Top Tip: The first line of a paragraph often sums it up.
This question type tests your ability to distinguish main ideas from small details.
6. Matching Features
This is quite a broad category.
Some teachers call it ‘categorising’ features, some call it ‘name matching’ because you often have to match people (usually researchers or experts) with their opinions, theories, discoveries, findings etc.
There could be other ways to categorise information e.g. dates and events.
Difficulties: I find these types of question require a lot of concentration, especially when matching people to categories, as there are often many different people mentioned.
Top Tip: Find the person in the text first (look for capital letters and underline all the names). Read about this person’s opinion or theory. Then find a statement that matches.
7. Matching Sentence Endings
In this question type you are given the first half of the sentence and you have to match it with a list of second halfs.
So it’s another ‘choosing from a list’ exercise in many ways.
Difficulties: Sometimes it seems like ALL the sentences match with each other, but you will be able to eliminate some as they don’t make sense grammatically.
Top tip: Make sure you fully understand the meaning of the first half so that you can scan the text for the second half. Eliminate ones that don’t fit grammatically.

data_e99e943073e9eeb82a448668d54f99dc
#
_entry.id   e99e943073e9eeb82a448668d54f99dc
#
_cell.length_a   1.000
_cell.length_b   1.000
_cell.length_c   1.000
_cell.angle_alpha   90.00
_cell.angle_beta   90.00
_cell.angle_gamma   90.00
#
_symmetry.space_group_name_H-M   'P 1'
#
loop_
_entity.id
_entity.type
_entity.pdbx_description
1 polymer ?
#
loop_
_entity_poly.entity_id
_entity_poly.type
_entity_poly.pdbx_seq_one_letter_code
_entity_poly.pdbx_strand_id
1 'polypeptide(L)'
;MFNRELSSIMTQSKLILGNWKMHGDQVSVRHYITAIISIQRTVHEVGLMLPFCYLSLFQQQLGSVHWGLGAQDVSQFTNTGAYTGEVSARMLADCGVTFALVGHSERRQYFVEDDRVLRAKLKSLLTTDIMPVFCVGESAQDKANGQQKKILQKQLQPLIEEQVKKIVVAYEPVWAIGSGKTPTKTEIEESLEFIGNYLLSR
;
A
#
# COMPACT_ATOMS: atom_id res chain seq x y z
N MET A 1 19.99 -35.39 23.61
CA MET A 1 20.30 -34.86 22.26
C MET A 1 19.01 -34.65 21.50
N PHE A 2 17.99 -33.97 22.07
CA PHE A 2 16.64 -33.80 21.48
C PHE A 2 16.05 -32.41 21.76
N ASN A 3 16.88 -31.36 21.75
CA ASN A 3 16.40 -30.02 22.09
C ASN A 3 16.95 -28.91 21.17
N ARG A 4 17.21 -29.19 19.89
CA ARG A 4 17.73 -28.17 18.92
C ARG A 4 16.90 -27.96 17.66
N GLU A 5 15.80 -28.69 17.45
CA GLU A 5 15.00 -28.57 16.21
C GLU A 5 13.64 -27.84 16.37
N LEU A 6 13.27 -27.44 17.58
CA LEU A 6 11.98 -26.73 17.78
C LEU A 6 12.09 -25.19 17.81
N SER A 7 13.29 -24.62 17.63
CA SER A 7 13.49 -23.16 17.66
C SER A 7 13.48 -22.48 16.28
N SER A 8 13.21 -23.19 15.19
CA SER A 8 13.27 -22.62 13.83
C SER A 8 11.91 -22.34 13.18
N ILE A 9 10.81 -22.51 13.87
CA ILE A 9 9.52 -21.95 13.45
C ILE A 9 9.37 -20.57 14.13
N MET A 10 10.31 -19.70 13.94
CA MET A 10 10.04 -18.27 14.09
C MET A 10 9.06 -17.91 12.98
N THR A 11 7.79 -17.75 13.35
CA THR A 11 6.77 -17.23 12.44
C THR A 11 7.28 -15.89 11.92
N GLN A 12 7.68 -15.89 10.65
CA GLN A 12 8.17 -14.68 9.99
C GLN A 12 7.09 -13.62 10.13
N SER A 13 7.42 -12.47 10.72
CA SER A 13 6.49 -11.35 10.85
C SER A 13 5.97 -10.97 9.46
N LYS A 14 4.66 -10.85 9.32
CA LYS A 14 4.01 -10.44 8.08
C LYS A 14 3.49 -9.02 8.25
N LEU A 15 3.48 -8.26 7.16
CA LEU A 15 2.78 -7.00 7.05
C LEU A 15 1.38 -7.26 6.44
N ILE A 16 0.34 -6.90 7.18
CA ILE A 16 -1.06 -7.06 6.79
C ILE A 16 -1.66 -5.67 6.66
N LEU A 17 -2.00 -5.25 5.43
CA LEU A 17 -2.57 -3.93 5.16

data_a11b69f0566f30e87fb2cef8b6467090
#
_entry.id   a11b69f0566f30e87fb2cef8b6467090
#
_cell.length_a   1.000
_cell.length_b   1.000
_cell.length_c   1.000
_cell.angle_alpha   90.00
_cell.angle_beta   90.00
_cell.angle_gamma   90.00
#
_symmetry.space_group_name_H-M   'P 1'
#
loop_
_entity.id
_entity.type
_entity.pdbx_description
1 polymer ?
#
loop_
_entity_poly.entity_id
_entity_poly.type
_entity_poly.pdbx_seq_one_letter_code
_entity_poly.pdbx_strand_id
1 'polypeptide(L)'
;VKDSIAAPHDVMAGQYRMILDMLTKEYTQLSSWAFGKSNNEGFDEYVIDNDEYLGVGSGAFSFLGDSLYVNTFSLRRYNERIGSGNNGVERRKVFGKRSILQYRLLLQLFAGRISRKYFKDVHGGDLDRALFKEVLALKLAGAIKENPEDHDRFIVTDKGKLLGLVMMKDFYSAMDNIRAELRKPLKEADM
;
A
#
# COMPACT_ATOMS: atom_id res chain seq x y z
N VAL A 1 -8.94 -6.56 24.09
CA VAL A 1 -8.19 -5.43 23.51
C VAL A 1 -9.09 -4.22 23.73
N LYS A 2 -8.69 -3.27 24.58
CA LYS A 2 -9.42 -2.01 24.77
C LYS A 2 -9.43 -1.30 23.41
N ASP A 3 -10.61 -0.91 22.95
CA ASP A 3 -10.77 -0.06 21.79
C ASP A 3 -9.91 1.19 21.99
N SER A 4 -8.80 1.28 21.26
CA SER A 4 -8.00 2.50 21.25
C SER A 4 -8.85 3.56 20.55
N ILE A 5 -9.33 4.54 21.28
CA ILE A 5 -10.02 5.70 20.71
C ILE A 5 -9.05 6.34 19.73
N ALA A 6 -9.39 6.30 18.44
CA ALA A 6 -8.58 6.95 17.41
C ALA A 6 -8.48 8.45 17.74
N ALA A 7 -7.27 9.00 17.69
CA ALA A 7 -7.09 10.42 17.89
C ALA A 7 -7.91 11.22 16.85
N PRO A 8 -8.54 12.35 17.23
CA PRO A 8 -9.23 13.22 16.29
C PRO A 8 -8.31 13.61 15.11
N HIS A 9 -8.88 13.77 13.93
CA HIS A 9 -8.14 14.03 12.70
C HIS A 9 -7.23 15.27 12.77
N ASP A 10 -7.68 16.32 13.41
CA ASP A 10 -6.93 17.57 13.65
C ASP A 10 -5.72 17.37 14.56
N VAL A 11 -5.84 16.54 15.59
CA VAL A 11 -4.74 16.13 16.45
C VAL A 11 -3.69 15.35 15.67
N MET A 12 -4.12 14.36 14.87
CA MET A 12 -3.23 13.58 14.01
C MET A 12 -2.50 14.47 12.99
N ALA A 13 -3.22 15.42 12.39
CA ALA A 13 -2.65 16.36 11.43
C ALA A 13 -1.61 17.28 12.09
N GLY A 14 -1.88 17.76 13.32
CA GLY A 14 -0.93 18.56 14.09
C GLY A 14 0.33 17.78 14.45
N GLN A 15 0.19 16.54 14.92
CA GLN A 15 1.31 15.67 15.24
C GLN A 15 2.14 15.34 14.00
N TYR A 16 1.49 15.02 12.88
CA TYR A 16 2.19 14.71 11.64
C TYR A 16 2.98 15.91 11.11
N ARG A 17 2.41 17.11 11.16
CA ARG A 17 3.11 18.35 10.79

8. Sentence Completion
This is a gapfill exercise. The gap will always be in the text.
- Check the number of words you’re allowed
- Spelling is important, so copy the word(s) EXACTLY as seen in the text
- You can write numbers as figures or words (3 or THREE)
- You can use capital letters
- The sentences are in the same order as the text
Top Tip: Try to guess the type of word you need before you go looking for it in the text.
9. Summary, notes, table, flowchart completion
Sorry but this is just another gapfill!
Diagrams, flowcharts, tables – they’re just ways of presenting information.
By following the logic of the text, you can usually ‘slot in’ the words like a jigsaw puzzle, even if you’re not sure exactly what they mean.
Obviously, if your vocabulary is good you’ll be able to recognise synonyms, understand more and find the words more easily.
10. Diagram label completion
Even the IELTS.org website is starting to repeat itself with the same advice.
- only write words from the text
- don’t write more words than you’re allowed
- spell the words correctly
- use capital letters if you want to
11. Short answer questions
Other question types?
IELTS Liz mentions ‘Choosing a title’. I haven’t seen this question type in an Academic test recently, but please let me know if I’m wrong.
I hope that this has helped you understand the different IELTS Reading types better.
When I created my most recent course, I based my lessons only on the most recent Cambridge Practice Test books because they are the most reliable source of information.
If you see any other question types in course books, they may not be used in the real test.
To improve your reading skills
- Read every day.
- Do lots of practice tests.
- Check and understand your answers.
- Build your vocabulary.
Many of the lessons on my blog and podcast go into each question type in more detail with examples, so please use the Search Category/Search Bar to search for more practice and tips.